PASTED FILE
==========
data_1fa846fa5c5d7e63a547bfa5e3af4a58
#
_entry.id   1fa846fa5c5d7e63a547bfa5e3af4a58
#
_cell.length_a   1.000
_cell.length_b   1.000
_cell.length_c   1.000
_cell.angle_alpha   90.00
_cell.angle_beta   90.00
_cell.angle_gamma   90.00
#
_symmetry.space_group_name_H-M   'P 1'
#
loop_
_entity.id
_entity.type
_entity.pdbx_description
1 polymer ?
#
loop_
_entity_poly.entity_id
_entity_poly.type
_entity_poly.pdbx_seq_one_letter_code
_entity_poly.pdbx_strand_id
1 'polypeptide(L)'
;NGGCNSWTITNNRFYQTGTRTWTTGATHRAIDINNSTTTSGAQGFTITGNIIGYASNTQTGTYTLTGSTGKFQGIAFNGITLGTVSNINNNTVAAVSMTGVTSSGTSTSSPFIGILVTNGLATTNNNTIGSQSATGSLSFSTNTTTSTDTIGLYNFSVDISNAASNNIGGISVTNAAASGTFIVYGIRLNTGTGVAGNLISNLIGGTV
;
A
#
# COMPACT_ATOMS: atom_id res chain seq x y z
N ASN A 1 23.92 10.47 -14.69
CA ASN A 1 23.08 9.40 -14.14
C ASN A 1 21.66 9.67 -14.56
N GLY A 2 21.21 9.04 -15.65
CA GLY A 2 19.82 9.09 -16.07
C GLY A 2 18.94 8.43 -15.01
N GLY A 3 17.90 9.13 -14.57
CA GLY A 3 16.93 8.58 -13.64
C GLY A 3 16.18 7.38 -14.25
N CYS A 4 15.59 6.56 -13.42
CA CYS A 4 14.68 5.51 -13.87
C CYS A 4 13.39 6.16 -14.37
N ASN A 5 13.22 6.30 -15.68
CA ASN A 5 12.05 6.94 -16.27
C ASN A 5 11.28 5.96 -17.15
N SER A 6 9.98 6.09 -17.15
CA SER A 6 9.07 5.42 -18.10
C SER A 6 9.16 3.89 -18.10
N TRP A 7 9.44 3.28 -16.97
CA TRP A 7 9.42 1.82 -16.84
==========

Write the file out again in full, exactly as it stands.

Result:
data_1fa846fa5c5d7e63a547bfa5e3af4a58
#
_entry.id   1fa846fa5c5d7e63a547bfa5e3af4a58
#
_cell.length_a   1.000
_cell.length_b   1.000
_cell.length_c   1.000
_cell.angle_alpha   90.00
_cell.angle_beta   90.00
_cell.angle_gamma   90.00
#
_symmetry.space_group_name_H-M   'P 1'
#
loop_
_entity.id
_entity.type
_entity.pdbx_description
1 polymer ?
#
loop_
_entity_poly.entity_id
_entity_poly.type
_entity_poly.pdbx_seq_one_letter_code
_entity_poly.pdbx_strand_id
1 'polypeptide(L)'
;NGGCNSWTITNNRFYQTGTRTWTTGATHRAIDINNSTTTSGAQGFTITGNIIGYASNTQTGTYTLTGSTGKFQGIAFNGITLGTVSNINNNTVAAVSMTGVTSSGTSTSSPFIGILVTNGLATTNNNTIGSQSATGSLSFSTNTTTSTDTIGLYNFSVDISNAASNNIGGISVTNAAASGTFIVYGIRLNTGTGVAGNLISNLIGGTV
;
A
#
# COMPACT_ATOMS: atom_id res chain seq x y z
N ASN A 1 23.92 10.47 -14.69
CA ASN A 1 23.08 9.40 -14.14
C ASN A 1 21.66 9.67 -14.56
N GLY A 2 21.21 9.04 -15.65
CA GLY A 2 19.82 9.09 -16.07
C GLY A 2 18.94 8.43 -15.01
N GLY A 3 17.90 9.13 -14.57
CA GLY A 3 16.93 8.58 -13.64
C GLY A 3 16.18 7.38 -14.25
N CYS A 4 15.59 6.56 -13.42
CA CYS A 4 14.68 5.51 -13.87
C CYS A 4 13.39 6.16 -14.37
N ASN A 5 13.22 6.30 -15.68
CA ASN A 5 12.05 6.94 -16.27
C ASN A 5 11.28 5.96 -17.15
N SER A 6 9.98 6.09 -17.15
CA SER A 6 9.07 5.42 -18.10
C SER A 6 9.16 3.89 -18.10
N TRP A 7 9.44 3.28 -16.97
CA TRP A 7 9.42 1.82 -16.84